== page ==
Elsewhere police dismantled or blocked off several small protest tent camps set up near key national government buildings in the city.
Tensions also rose as a double cordon of helmeted, shield-holding police deployed in the street near Kiev's city administration building, which demonstrators had occupied and turned into a makeshift command post and dormitory.
Early Tuesday, electricity to the building was cut off and occupiers began leaving, some carrying out blankets and other goods, expecting that police were preparing to storm the site. But a small crowd remained on the steps and in the street. About three hours later, the lights came back on and some of the protesters returned to occupy the building.
Also, many cellular phones in the area received a text message early Tuesday addressed to protesters reading in part "You are surrounded, there are no chances." The number from which the message was sent rang to an unidentified voicemail.
The moves came a day after hundreds of thousands of demonstrators crammed into Kiev, the biggest in three weeks of protests that started when Ukraine's president backed away from signing a long -awaited pact to deepen ties with the 28-nation European Union.
Protesters are angered not only by the thwarting of their desire to become closer to the West and spin out of Russia's orbit, but also by police violence against the demonstrators. Club-swinging police have twice broken up protest rallies.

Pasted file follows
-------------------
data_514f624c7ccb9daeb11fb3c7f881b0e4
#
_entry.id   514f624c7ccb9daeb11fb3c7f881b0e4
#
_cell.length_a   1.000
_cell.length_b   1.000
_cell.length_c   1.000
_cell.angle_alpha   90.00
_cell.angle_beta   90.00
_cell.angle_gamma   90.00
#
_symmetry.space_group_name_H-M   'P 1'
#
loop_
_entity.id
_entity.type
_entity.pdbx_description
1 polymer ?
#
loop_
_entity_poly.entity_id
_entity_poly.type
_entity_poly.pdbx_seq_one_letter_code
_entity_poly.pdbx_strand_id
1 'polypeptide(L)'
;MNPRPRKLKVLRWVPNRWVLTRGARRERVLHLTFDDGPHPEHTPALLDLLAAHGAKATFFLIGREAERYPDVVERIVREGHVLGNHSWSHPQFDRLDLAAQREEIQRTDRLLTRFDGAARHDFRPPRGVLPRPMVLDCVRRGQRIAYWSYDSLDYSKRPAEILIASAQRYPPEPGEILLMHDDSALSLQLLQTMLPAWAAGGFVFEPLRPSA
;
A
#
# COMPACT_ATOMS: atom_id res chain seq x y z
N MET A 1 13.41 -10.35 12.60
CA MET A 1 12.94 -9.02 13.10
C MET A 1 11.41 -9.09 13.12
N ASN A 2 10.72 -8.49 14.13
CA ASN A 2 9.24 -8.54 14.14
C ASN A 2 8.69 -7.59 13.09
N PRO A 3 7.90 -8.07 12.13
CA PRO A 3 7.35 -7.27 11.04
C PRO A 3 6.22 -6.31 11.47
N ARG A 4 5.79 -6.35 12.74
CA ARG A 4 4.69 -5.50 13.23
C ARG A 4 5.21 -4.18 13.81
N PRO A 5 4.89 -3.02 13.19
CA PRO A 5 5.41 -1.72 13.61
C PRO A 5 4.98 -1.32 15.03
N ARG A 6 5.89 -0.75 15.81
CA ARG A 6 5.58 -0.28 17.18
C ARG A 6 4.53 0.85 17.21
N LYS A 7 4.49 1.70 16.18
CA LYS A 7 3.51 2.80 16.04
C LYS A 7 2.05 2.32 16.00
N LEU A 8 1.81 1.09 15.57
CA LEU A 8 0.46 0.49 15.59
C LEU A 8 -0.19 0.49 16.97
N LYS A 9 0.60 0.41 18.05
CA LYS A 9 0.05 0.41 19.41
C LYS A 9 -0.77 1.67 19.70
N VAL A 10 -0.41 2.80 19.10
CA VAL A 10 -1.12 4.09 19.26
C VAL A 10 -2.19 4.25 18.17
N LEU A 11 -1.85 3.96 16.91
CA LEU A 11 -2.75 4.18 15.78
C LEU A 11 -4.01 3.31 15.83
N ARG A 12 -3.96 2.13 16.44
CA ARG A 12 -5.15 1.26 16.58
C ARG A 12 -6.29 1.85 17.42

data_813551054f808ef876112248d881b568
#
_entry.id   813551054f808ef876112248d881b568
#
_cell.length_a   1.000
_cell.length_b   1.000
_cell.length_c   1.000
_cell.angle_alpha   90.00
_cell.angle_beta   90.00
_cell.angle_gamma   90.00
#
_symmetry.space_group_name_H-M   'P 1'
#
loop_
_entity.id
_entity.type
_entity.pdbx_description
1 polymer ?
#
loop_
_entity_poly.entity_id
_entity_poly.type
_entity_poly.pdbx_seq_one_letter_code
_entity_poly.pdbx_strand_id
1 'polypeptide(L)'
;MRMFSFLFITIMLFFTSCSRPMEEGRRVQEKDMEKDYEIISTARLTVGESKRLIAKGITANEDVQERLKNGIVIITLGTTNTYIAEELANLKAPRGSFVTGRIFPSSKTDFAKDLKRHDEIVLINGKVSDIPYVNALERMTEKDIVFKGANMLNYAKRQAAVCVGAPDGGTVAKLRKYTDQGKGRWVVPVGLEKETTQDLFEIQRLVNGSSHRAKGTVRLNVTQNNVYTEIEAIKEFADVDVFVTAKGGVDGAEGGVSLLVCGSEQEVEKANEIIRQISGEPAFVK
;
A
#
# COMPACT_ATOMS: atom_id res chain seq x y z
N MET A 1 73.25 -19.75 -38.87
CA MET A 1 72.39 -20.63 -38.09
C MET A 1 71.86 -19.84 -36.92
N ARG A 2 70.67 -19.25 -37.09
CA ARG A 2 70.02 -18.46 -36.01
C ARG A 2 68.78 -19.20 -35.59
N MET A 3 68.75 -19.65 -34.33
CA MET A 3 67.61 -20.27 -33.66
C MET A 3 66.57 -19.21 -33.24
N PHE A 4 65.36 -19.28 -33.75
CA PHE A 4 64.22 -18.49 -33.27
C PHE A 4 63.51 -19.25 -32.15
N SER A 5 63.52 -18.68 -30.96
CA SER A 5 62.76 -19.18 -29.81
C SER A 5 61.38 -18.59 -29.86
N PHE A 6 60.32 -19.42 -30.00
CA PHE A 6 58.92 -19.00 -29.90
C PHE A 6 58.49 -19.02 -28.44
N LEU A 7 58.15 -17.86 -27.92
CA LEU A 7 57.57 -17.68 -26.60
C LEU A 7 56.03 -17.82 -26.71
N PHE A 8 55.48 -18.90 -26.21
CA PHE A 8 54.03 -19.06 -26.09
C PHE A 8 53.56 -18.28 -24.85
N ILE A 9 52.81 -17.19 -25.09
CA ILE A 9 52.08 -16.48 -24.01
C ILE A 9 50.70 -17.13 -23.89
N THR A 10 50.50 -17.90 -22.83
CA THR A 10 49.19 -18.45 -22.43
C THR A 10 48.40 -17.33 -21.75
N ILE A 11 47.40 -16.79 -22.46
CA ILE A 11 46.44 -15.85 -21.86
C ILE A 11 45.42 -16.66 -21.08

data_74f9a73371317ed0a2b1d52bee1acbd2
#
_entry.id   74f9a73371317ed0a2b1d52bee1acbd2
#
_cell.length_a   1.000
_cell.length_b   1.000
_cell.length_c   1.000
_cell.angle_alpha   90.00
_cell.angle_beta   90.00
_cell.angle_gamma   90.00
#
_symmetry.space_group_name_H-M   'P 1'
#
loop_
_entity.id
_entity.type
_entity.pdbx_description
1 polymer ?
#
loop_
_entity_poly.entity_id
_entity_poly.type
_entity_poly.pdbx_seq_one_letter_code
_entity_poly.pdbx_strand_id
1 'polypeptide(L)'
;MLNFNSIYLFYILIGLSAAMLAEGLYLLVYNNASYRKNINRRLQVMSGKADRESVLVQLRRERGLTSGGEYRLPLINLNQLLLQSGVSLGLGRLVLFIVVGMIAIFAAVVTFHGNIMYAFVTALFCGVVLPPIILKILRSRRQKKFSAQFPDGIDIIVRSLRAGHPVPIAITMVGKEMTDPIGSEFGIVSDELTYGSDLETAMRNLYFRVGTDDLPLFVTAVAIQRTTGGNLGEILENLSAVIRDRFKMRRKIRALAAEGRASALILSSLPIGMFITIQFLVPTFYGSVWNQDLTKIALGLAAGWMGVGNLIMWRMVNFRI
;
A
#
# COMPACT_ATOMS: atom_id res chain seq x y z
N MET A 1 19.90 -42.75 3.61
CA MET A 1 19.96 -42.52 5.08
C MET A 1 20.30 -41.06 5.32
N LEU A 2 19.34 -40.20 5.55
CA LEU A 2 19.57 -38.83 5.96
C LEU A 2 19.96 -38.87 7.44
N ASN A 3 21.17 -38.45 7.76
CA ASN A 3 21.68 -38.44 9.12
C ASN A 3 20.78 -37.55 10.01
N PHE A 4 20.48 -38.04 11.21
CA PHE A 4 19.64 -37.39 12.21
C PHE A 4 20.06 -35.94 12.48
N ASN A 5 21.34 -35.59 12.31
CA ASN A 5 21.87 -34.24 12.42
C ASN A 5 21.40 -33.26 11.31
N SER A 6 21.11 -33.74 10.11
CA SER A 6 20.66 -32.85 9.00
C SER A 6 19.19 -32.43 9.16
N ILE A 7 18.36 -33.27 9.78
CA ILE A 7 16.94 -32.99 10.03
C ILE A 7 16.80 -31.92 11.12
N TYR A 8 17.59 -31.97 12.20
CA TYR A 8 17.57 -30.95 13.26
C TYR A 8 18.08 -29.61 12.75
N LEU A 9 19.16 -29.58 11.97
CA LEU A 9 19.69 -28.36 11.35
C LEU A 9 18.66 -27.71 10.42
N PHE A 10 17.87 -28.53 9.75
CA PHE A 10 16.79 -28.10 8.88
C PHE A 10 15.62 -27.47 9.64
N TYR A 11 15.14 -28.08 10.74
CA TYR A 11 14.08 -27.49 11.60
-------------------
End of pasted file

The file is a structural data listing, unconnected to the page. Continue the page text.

Ostap Semerak, a member of the Fatherland Parry, told The Associated Press that troops broke into the party's offices on Monday evening, some climbing in through its windows.
"They are storming us. The images are insane," he said by telephone.
The troops left after confiscating some computer equipment, he said. An Associated Press reporter later saw broken glass and smashed computers in the offices.
Party member Marina Soroka also said the troops surrounded and blockaded several opposition-minded Ukrainian media outlets, making their and other media websites inaccessible.
The party is headed by imprisoned former Prime Minister Yulia Tymoshenko, a longstanding foe of President Viktor Yanukovych, and is the largest opposition grouping in the parliament. Critics say Tymoshenko's conviction on abuse of office charges was a case of political revenge.
In a surprise move, Yanukovych announced he would sit down with three former Ukrainian presidents on Tuesday to discuss a way out of the crisis that has paralyzed the country. The European Union's foreign policy chief, Catherine Ashton, also was heading to Ukraine to help defuse the tensions.
Ukraine's political standoff has been aggravated by its rapidly deteriorating finances. The economy has been in recession for more than a year, and the government is in desperate need of foreign funding to avoid a default. As talks stalled with the International Monetary Fund, Yanukovych has sought a bailout loan from Russia.
This former Soviet republic of 46 million people is sharply divided over the prospects of drawing closer to its powerful neighbor, Russia. Yanukovych's stronghold in eastern Ukraine, the country's industrial heartland, is dominated by Russian speakers who want closer ties to Russia, in contrast to Kiev's students and residents in the west who see better EU ties as the way forward.